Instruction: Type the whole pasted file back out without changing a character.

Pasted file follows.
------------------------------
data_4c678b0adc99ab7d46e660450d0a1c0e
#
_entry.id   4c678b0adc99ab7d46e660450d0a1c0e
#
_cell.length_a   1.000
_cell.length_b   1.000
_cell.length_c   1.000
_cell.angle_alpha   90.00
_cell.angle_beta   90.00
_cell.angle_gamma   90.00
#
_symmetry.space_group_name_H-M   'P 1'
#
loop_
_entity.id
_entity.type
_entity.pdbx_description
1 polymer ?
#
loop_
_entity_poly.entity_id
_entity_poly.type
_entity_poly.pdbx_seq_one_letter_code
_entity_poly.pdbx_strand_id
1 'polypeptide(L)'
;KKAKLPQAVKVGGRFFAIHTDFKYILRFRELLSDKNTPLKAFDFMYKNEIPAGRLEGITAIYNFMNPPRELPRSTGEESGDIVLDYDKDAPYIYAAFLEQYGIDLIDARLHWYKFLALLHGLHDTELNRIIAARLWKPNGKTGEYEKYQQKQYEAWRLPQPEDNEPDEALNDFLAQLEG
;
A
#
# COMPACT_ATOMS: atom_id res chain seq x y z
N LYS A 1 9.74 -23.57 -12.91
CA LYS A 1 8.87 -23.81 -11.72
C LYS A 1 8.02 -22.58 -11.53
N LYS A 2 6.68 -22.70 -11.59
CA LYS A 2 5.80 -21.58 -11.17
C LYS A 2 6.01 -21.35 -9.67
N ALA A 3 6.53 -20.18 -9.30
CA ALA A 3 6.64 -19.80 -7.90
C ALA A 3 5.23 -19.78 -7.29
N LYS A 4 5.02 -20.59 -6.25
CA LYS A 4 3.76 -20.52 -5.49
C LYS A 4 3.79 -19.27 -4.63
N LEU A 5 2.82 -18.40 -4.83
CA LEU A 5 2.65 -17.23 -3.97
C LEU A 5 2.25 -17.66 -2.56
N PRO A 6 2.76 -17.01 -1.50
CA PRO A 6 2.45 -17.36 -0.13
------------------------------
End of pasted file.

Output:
data_4c678b0adc99ab7d46e660450d0a1c0e
#
_entry.id   4c678b0adc99ab7d46e660450d0a1c0e
#
_cell.length_a   1.000
_cell.length_b   1.000
_cell.length_c   1.000
_cell.angle_alpha   90.00
_cell.angle_beta   90.00
_cell.angle_gamma   90.00
#
_symmetry.space_group_name_H-M   'P 1'
#
loop_
_entity.id
_entity.type
_entity.pdbx_description
1 polymer ?
#
loop_
_entity_poly.entity_id
_entity_poly.type
_entity_poly.pdbx_seq_one_letter_code
_entity_poly.pdbx_strand_id
1 'polypeptide(L)'
;KKAKLPQAVKVGGRFFAIHTDFKYILRFRELLSDKNTPLKAFDFMYKNEIPAGRLEGITAIYNFMNPPRELPRSTGEESGDIVLDYDKDAPYIYAAFLEQYGIDLIDARLHWYKFLALLHGLHDTELNRIIAARLWKPNGKTGEYEKYQQKQYEAWRLPQPEDNEPDEALNDFLAQLEG
;
A
#
# COMPACT_ATOMS: atom_id res chain seq x y z
N LYS A 1 9.74 -23.57 -12.91
CA LYS A 1 8.87 -23.81 -11.72
C LYS A 1 8.02 -22.58 -11.53
N LYS A 2 6.68 -22.70 -11.59
CA LYS A 2 5.80 -21.58 -11.17
C LYS A 2 6.01 -21.35 -9.67
N ALA A 3 6.53 -20.18 -9.30
CA ALA A 3 6.64 -19.80 -7.90
C ALA A 3 5.23 -19.78 -7.29
N LYS A 4 5.02 -20.59 -6.25
CA LYS A 4 3.76 -20.52 -5.49
C LYS A 4 3.79 -19.27 -4.63
N LEU A 5 2.82 -18.40 -4.83
CA LEU A 5 2.65 -17.23 -3.97
C LEU A 5 2.25 -17.66 -2.56
N PRO A 6 2.76 -17.01 -1.50
CA PRO A 6 2.45 -17.36 -0.13